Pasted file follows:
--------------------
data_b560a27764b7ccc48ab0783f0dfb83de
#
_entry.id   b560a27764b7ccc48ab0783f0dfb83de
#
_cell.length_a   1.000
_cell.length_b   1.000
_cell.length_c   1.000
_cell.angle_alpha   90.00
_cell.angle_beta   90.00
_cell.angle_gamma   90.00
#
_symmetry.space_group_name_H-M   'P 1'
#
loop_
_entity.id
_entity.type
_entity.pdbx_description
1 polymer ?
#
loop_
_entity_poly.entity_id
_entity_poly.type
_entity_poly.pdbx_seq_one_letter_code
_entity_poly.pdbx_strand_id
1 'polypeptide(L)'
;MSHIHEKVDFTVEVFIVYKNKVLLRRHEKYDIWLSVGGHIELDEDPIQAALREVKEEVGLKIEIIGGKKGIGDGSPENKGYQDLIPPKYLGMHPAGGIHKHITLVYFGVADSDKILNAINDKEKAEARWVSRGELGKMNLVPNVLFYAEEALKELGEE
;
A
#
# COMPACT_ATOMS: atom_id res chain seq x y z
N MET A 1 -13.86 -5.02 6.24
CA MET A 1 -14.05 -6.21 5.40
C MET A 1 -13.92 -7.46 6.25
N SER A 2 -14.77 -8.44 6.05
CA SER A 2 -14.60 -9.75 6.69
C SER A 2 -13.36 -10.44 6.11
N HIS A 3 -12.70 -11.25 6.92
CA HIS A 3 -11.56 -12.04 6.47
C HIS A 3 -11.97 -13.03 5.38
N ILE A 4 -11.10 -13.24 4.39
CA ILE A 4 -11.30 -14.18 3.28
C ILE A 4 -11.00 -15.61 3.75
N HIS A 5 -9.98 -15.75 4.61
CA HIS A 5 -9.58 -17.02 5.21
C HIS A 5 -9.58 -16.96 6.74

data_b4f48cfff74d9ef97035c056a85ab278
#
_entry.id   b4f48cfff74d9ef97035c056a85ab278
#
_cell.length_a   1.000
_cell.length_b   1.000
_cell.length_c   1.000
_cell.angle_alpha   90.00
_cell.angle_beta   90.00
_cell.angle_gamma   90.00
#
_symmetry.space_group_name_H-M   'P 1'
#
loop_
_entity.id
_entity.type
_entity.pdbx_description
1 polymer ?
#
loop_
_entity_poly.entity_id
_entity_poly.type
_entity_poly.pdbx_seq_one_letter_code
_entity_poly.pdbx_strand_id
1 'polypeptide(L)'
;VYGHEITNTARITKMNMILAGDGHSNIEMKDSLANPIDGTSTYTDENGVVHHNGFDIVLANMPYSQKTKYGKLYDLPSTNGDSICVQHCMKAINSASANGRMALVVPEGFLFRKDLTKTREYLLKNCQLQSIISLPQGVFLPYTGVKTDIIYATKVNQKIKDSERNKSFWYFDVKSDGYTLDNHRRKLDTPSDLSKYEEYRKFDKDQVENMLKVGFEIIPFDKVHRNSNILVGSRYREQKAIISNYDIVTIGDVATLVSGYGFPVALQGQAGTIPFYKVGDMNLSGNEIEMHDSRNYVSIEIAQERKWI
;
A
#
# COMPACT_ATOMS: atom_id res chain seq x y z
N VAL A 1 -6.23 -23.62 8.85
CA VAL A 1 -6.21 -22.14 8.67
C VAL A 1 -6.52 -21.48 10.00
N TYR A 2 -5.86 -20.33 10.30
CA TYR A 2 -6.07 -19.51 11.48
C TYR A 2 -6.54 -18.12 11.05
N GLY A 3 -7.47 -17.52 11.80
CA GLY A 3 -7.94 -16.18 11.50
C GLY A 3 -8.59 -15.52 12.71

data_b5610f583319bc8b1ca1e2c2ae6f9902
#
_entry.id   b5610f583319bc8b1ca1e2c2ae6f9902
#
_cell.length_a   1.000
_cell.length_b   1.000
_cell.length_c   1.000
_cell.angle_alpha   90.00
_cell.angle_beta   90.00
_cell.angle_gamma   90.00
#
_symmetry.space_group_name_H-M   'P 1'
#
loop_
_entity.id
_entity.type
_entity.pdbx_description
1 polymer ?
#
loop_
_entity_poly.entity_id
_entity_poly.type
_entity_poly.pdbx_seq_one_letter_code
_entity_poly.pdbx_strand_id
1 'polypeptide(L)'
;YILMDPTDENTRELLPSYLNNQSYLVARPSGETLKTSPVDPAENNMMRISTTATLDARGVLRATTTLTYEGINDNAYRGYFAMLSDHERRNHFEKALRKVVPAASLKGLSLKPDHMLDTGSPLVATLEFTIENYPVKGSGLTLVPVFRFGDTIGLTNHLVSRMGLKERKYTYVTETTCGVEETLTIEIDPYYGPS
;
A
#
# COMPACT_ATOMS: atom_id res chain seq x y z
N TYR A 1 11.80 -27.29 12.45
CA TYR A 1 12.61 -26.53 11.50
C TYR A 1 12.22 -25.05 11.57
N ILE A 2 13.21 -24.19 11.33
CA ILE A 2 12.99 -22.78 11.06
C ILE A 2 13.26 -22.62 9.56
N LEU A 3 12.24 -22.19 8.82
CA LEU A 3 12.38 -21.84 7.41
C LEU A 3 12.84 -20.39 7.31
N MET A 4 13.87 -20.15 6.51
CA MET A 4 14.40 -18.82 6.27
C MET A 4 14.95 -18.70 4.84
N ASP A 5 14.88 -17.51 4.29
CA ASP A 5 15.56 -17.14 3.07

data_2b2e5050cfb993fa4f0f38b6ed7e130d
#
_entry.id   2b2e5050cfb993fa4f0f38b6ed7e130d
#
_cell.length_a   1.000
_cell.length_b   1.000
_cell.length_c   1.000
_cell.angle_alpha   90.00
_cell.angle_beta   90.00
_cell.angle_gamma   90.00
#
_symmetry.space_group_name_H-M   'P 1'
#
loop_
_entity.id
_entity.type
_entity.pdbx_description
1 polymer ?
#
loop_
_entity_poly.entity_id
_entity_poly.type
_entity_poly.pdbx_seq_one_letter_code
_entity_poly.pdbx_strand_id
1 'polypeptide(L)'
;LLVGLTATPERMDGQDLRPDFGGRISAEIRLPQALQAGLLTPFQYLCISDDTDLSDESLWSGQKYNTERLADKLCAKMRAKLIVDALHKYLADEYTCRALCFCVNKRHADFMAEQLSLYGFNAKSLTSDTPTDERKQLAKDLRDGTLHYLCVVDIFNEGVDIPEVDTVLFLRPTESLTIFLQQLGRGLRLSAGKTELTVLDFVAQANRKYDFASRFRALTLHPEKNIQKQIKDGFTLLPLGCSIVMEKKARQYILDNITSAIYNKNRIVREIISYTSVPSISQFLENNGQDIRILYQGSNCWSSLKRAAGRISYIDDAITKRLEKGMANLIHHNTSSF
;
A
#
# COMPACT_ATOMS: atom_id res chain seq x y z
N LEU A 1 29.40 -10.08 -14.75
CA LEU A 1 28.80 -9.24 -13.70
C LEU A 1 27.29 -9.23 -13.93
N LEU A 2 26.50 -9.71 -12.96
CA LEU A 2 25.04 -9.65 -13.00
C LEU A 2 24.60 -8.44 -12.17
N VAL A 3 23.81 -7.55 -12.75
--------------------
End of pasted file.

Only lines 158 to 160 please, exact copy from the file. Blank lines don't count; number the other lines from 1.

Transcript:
# COMPACT_ATOMS: atom_id res chain seq x y z
N LEU A 1 29.40 -10.08 -14.75
CA LEU A 1 28.80 -9.24 -13.70